Small comfort probably in 1940 for most recruits in the imperial army at the mercy of 1,235 kanji for weapons' parts. The romaji experiment is a deeply political story. Although romaji trials attracted strong support among many Japanese linguists and educators, the nationwide experiment was primarily set in motion by an American initiative, from late 1948 onwards. Reactions to its progress were mixed. The most negative cast the experiment's fieldworkers and teachers as cultural iconoclasts, indeed even demonised them as agents of the abolition of all scripts except romaji. Such disaffection presented hazardous repercussions for an occupation government most keen to disengage progressively from Japanese internal affairs. Unger cites hitherto unpublished reports and government documents to relate the struggle between well-intentioned pedagogic inquiry and ruling officialdom's frequently myopic opposition employing all the usual forms of bureaucratic cunning. A report from the experiment's grass roots by Kito Reizo gives a highly evocative picture of how pupils, parents and school principals responded to the experimental classes. It also brings home the stunning boldness of what a small number of people were trying to test in a Japan that was a mere five years on from one of the most disastrous bouts of militarism this century.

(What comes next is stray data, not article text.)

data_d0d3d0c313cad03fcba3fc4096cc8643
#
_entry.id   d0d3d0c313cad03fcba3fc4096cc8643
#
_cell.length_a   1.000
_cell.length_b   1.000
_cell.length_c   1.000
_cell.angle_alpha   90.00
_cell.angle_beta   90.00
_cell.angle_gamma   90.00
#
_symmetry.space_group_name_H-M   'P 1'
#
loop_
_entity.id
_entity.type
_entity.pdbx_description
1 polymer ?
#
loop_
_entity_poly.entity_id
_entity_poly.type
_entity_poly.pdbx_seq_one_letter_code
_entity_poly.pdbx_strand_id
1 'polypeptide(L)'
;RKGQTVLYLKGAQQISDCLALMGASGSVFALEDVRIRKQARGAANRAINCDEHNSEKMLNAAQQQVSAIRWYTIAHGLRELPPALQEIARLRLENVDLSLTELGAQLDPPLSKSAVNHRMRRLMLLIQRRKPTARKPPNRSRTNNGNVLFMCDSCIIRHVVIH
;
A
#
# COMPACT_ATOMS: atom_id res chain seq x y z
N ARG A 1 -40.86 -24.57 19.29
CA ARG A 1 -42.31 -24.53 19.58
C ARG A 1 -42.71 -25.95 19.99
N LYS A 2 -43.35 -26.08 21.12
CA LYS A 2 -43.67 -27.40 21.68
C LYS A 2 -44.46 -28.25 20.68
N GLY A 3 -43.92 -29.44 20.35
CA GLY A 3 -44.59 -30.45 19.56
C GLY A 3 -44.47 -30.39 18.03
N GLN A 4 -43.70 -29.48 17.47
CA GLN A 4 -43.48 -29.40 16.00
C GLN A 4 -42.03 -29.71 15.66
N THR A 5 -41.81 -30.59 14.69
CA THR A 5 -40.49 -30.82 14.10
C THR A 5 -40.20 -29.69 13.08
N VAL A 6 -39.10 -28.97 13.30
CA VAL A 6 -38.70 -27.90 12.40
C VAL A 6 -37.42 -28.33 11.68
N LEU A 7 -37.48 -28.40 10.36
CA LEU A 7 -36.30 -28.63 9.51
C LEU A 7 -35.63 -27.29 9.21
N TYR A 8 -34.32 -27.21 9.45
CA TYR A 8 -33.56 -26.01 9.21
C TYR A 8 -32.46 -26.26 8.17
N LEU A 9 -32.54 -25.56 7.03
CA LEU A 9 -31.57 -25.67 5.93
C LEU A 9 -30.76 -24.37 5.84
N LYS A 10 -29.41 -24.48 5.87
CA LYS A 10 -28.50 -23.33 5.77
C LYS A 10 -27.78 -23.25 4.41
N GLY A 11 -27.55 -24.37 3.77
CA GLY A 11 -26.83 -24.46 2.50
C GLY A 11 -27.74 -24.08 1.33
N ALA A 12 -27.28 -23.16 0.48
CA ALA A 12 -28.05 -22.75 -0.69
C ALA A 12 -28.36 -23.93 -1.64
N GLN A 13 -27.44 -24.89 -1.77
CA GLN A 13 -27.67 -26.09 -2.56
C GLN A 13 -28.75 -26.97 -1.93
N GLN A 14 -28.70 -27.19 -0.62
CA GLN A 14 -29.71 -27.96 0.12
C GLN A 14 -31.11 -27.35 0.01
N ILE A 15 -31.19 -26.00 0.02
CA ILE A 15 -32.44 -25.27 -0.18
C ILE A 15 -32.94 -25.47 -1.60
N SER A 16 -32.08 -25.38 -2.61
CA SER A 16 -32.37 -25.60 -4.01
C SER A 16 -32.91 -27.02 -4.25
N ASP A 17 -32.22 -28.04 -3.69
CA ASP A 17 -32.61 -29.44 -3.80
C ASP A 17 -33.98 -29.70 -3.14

Finally, ahead of term, the romaji experiment was cancelled. It is impossible not to choose sides in this story of scientific objectivity versus political expediency, and the book is all the more readable for Unger's obvious sympathy with the experiment's aims and his respect for those who tried to achieve them. Romanisation is and will remain a topic of East Asian significance, and not least cause for the odd surprise. This reviewer could not help noticing during a recent trip to China that his landing card offered space for his name in English and Chinese but requested Japanese arrivals to give their full names only in the "Rome alphabet".
Oliver Moore is curator, department of oriental antiquities, British Museum.
Literacy and Script Reform in Occupation Japan: Reading Between the Lines
Author - J. Marshall Unger
ISBN - 19 510166 9
Publisher - Oxford University Press
Price - £.50
Pages - 176